"The international community is imposing their will, using the guns of the UN troops, to impose two very right-wing candidates with Duvalierist elements on the Haitian people," noted Pierre Labossière of the San Francisco-based Haiti Action Committee.

Aristide’s return, which threatens the resurgent neo-Duvalierist movement and represents a victory for the popular movement, changes the political equation, according to many grassroots activists.

The extent of Aristide’s influence is clear from recently released Wikileaks cables.

A June 2005 State Department cable describes the US and Brazilian governments agreeing "that all efforts must be made to keep Aristide from returning to Haiti or influencing the political process." In another just released 2005 cable, US and French diplomats threatened to block South Africa’s seating on the UN Security Council unless South African President Thabo Mbeki managed to keep Aristide in exile there.

The French said Aristide’s return would be "catastrophic" and even plotted to hinder Aristide in the logistics of reaching Haiti by air from South Africa.

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"Sweet Micky" wins Haitian bogus run-off election

Michel "Sweet Micky" Martelly, once known as the "President of Kompa"
— Haitian carnival music – has been elected President of Haiti. Mr. Martelly, a shaven-headed 50-year performer, known for his ribald lyrics and outrageous performances won 67.5% of the vote against Mirlande Manigat, a 70-year former first lady and law professor, who styled herself the "mother" of the country during the election. The election was considered bogus as the original election that forced the run-off:

bulletThe most popular party, Lavalas, the party of the overthrown elected President Aristide, was denied participation.
bulletIndependent observers declared the elections fraudulent with stuffed ballot boxes and ineligible voters.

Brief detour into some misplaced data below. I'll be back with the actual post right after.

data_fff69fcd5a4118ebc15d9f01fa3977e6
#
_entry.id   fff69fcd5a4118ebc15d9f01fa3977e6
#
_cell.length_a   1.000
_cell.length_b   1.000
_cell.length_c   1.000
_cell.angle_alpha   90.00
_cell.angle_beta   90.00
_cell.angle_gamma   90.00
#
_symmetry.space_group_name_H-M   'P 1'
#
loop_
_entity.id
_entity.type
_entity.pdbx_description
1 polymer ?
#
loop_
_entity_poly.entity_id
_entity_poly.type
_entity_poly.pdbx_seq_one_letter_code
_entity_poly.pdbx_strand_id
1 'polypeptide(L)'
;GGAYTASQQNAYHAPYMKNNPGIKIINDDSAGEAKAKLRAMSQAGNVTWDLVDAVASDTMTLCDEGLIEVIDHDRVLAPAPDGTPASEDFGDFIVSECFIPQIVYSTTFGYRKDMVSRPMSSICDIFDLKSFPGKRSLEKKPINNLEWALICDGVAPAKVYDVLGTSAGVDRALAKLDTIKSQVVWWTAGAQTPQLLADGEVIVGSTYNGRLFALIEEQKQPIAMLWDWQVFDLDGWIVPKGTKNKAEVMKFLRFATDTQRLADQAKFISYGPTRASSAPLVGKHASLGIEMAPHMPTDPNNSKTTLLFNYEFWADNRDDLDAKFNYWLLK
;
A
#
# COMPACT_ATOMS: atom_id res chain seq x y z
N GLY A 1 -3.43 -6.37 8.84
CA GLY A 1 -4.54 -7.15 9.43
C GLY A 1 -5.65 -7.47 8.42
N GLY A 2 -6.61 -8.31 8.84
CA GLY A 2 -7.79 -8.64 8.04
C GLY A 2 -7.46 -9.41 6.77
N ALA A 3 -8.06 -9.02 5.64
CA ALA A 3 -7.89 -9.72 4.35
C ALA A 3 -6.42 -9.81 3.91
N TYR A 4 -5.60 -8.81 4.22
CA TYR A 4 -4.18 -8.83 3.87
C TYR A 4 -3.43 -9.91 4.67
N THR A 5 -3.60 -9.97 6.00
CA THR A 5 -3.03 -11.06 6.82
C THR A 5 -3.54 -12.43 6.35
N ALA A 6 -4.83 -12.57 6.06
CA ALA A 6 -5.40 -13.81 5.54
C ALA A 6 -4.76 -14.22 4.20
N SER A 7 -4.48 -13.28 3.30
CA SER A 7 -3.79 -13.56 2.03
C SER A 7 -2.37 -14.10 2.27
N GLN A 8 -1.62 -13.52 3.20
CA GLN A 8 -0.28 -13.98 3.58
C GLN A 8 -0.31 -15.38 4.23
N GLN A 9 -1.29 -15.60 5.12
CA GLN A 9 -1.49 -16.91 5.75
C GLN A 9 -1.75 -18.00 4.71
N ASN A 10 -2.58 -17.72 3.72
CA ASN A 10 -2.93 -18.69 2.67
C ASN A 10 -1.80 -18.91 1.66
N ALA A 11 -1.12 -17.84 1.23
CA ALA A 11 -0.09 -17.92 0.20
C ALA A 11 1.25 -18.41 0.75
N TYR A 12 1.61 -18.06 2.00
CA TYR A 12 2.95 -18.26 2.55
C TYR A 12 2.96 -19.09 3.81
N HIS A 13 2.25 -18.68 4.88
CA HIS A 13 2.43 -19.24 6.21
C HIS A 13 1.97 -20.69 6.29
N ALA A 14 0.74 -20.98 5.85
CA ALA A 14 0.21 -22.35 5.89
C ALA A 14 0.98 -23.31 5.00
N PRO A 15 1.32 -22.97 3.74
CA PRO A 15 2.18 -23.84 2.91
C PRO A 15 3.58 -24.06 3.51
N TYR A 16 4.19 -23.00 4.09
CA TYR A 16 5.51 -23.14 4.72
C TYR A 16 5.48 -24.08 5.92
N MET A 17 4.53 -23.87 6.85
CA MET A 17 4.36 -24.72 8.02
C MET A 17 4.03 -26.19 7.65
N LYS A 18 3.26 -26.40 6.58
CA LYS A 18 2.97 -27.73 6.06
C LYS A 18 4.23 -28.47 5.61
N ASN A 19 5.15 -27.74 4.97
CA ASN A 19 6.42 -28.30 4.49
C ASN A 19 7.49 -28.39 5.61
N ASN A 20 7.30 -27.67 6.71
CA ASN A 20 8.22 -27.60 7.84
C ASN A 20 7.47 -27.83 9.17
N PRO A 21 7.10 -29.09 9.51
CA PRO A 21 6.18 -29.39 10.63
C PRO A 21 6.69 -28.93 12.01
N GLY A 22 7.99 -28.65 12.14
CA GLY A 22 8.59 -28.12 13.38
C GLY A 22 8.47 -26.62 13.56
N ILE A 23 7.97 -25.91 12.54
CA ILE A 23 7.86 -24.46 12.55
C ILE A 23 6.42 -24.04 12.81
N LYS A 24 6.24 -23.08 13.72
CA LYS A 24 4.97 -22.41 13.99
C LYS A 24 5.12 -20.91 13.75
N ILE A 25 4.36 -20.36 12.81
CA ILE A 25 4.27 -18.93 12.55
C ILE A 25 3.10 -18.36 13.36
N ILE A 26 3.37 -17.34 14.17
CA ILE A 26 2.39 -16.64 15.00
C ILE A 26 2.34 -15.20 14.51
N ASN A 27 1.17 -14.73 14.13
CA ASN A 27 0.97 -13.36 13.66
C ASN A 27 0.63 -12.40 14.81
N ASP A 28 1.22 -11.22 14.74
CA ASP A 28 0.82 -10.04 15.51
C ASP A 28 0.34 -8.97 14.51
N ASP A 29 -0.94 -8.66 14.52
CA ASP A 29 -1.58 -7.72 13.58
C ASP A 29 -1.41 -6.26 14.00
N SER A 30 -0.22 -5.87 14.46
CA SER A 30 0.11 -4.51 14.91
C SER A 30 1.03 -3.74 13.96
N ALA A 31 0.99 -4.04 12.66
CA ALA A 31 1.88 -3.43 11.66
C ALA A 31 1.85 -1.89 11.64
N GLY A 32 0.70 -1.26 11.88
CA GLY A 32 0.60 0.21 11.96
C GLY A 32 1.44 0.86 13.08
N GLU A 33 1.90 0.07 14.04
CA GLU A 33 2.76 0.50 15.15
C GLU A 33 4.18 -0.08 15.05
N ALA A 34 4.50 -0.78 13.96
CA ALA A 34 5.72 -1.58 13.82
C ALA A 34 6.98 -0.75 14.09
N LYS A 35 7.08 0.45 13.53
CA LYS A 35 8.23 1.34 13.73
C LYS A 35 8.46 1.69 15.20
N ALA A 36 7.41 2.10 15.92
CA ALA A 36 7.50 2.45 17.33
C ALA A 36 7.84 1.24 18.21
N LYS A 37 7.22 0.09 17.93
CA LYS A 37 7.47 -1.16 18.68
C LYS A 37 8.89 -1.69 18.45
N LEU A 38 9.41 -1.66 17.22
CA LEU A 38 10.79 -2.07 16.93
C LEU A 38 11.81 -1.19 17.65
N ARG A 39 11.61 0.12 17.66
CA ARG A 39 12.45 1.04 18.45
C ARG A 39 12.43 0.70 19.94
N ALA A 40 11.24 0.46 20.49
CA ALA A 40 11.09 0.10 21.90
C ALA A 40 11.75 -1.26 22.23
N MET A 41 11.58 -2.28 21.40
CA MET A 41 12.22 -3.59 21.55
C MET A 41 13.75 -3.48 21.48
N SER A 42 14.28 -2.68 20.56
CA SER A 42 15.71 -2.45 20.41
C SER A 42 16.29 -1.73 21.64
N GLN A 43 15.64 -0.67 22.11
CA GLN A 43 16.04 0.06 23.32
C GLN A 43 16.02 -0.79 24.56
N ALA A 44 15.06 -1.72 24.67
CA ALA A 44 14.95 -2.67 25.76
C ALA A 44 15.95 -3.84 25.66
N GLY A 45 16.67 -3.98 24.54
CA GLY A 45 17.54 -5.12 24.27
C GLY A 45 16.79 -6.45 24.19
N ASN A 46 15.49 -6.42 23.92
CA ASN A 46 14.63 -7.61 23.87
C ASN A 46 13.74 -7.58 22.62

bulletOnly 22% of the electorate were able to vote.

Martelly boasted of his hatred for Aristide. A member of the dreaded tonton macoutes in his youth, he had pledged that if elected he will make Duvalier one of his advisors. Before entering politics, Mr. Martelly, who just recently decided to run for
president, was known for his outré performances which included cross-dressing
on stage, wearing diapers, and dropping his pants to moon the audience. But it
was all an act, Mr. Martelly, a father of four, says now.
During his campaign, Mr. Martelly was supported by his good friend, famed
Haitian American hip-hop superstar Wyclef Jean. Mr. Jean had hopes of running
for president, but he was disqualified when the electoral commission ruled that
he didn’t meet residency requirements.

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NY defraud recruited Caribbean teachers

Dozens of Caribbean teachers recruited from their homelands a decade ago live under the threat of deportation with promises by New York City’s Department of Education to secure them green cards, still unfulfilled.

The plight of the teachers came to light recently as Berthia Lewis of The Black Institute and Judith Hall Jones, a Jamaican teacher recruit who now heads up the Association of International Educators hit the airwaves of WWRL’s "Caribbean Corner" radio show. The two organizations recently teamed up to release a full study on the case titled "Broken Promises: The Story of Caribbean International Teachers In New York City’s Public Schools."